Landscapes, Oil Paint, Painting, Portraits

Underpainting Tips from Artist Eric Bossik

August 31, 2014
Artist Eric Bossik

Artist Eric Bossik

Need to know the facts about underpainting? Just ask pro Eric Bossik.He is the author the new instructional oil painting e-book, How to Create an Underpainting Like the Old Masters: A Step-By-Step Guide. Here he shares some of his underpainting tips in this interview for Art Questions Answered:

Alina Bradford (Q): What is the number one underpainting tip you think every beginning artist should know?

Eric Bossik (EB): Well, there aren’t any single tips or magic tricks that will get you where you need to be. Underpainting is a process that involves developing many different skills. The main focus of underpainting is value (dark and light), but a beginner needs to first develop his or her drawing skills. There are no special painting techniques that will help you to create a masterpiece if you can’t draw. Drawing is a big part of the underpainting process and you must first create a well developed drawing.

Q: Say there’s an artist out there that’s not convinced that underpaintings are an important part of the finished painting. How would you convince him otherwise?

EB: Underpainting is an important part of the painting process if the artist wants to emulate the paintings of the great old masters. Nowadays people want instant gratification and they aren’t willing to take the time to develop their paintings. Many artists today practice an alla prima method of painting, which enables them to complete a picture in one sitting. They believe they’re being more spontaneous, but they really want to see an instant result. Fortunately there are still some gifted artists that continue the techniques of the old masters. 

Underpainting is a process of layering a painting to create more luminosity. You see, the underpainting never completely disappears when the painting is complete. It isn’t visible to the eye. But light travels through the layers of paint, reaching the underpainting, then reflects that light through all the overpainting layers. This is what gives a painting the luminosity so admired in old masterworks. Paintings without an underpainting never achieve the same degree of luminosity because they lack the depth of paint layering.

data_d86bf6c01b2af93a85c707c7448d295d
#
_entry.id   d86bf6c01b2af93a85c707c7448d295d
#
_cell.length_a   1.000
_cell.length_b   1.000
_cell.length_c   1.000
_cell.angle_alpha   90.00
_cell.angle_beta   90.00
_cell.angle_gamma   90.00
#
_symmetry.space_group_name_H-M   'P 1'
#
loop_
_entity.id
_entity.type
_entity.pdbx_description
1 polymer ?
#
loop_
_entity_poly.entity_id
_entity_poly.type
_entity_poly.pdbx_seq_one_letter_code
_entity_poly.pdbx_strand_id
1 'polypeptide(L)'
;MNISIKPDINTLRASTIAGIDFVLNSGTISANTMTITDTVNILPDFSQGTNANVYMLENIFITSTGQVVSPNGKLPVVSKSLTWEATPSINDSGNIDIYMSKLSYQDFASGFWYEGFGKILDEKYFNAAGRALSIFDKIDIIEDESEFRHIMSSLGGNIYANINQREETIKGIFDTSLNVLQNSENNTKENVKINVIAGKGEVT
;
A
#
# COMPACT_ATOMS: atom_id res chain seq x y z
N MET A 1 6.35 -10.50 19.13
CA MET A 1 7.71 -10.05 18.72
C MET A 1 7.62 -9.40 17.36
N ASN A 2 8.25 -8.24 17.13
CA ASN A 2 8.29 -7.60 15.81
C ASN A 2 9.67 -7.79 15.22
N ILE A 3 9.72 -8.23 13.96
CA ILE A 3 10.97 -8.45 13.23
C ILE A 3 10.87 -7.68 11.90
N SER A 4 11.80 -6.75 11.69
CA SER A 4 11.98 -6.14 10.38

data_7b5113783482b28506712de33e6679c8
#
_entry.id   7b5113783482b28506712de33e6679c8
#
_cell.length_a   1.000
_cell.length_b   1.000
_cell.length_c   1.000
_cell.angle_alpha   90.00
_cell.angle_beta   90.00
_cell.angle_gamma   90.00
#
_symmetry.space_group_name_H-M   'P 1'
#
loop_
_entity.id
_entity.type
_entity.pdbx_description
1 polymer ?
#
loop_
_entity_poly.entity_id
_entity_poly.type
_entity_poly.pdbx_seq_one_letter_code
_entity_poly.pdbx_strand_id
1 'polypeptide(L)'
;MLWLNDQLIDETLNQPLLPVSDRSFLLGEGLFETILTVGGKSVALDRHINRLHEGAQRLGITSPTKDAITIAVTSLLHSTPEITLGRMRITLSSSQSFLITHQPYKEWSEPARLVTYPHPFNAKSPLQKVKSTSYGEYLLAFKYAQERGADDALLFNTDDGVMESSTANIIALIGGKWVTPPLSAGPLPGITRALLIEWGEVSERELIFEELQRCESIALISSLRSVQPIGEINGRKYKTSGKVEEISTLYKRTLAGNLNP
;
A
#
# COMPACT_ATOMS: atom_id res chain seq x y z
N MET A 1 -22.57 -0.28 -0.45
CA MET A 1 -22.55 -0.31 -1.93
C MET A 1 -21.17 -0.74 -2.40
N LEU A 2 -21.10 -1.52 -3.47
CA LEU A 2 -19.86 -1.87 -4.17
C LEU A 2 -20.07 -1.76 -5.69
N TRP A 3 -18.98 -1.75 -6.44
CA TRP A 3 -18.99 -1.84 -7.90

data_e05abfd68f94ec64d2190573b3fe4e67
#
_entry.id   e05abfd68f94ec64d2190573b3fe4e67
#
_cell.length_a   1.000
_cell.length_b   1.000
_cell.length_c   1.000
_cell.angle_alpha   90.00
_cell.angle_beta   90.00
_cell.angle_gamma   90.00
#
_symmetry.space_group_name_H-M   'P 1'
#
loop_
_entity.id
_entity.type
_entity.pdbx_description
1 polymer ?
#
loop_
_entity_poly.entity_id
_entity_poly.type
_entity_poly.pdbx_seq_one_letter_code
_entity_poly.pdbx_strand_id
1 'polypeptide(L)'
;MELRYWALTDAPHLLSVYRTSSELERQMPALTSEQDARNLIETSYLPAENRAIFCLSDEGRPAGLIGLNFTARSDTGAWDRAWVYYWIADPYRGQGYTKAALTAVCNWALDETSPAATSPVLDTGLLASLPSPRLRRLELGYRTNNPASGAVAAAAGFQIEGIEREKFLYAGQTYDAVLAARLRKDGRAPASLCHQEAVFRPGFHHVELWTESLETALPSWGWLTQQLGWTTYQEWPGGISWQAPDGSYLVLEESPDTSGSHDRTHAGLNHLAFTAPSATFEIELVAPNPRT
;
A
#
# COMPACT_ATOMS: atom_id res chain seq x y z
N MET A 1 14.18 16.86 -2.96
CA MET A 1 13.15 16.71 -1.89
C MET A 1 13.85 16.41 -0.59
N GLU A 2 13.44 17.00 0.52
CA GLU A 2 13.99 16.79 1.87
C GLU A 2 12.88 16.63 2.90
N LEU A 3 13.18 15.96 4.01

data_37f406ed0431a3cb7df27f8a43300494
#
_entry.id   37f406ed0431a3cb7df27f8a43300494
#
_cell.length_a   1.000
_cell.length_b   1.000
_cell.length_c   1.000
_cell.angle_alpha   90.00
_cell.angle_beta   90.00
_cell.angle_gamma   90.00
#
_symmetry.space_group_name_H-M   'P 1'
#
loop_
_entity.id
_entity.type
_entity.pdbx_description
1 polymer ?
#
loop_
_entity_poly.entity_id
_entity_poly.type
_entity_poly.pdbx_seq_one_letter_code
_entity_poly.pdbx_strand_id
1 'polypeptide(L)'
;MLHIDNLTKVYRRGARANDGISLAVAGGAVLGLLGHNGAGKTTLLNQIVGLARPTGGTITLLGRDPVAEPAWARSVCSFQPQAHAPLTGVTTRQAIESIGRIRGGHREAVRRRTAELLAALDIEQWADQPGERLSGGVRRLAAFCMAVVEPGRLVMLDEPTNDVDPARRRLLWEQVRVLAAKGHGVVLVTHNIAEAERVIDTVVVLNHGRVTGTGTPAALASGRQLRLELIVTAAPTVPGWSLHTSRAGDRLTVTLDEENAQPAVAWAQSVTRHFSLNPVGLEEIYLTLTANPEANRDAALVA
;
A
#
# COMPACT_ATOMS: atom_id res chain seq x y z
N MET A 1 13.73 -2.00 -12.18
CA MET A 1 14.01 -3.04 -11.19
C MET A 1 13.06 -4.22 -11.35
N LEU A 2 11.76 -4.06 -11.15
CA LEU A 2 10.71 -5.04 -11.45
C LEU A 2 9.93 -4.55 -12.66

Q: Some artists use ultramarine as their basic underpainting color while others like tones of purple. What color is your underpainting go-to?

EB: I don’t know any old master artists that used ultramarine or other colors with any high degree of chroma (brightness of color). The problem with using bright colors in an underpainting is that they will leach through the overpainting layers and affect your final colors. There are a lot of people teaching who probably shouldn’t be. I’ve had students come into my class on the first day with a bright yellow toned canvas. They tell me that one of their instructors thought this was a good idea. Nothing could be further from the truth. Most underpaintings have very muted color or they are painted with greys (grisaille). 

There are old masters who completed underpaintings with the colors they were using for the overpainting (direct layers). They would grey down and thin out their colors so that they could execute a thin color sketch over the drawing. When the underpainting was dry they would apply direct layers of paint with a heavier consistency and brighter color.

I personally practice an imprimatura type of underpainting method. This method of underpainting uses a transparent layer of earth colors such as raw umber or burnt umber. The first stain of color or toning of the canvas can be considered imprimatura. A more advanced type of imprimatura is the wash-in method of underpainting, which is the focus of the lesson demonstrated in my e-book, How to Create an Underpainting Like the Old Masters: A Step-By-Step Guide.
Q: What is your favorite brush(es) for laying down an underpainting?

EB: I like to use a lot of different brushes. I use mostly flat bristle of various sizes, and some sable flats and cat’s tongue (a type of filbert brush). I also use paper towels, paper blending stumps and rags as tools to wipe out the light values and develop the forms of my subject matter. It’s kind of like sculpting with light as you’re looking to create three dimensional form on a two dimensional surface. 

Q: What should artists do if they decide that their underpaintngs are done wrong?

EB: The beauty of the underpainting is that you can just wipe it out if it’s not working out for you. Imprimatura underpainting is a wet-in-wet method of painting, which can be finished in one sitting. You can just wipe the entire canvas back down to the white surface with some paper towels and turpentine.

You can visit Eric’s website to get a FREE Excerpt of his instructional oil painting e-book.

More about Eric Bossik: He received his formal training at the School of Visual Arts, where he earned a BFA. He further advanced his knowledge by studying with John Frederick Murray, a fine artist whose instructional lineage can be traced back to the Ecole des Beaux-Arts and old master artist Jacques Louis David. Eric paints commissioned portraits of adults, children, and pets, as well as still lifes, murals and trompe l’oeil.

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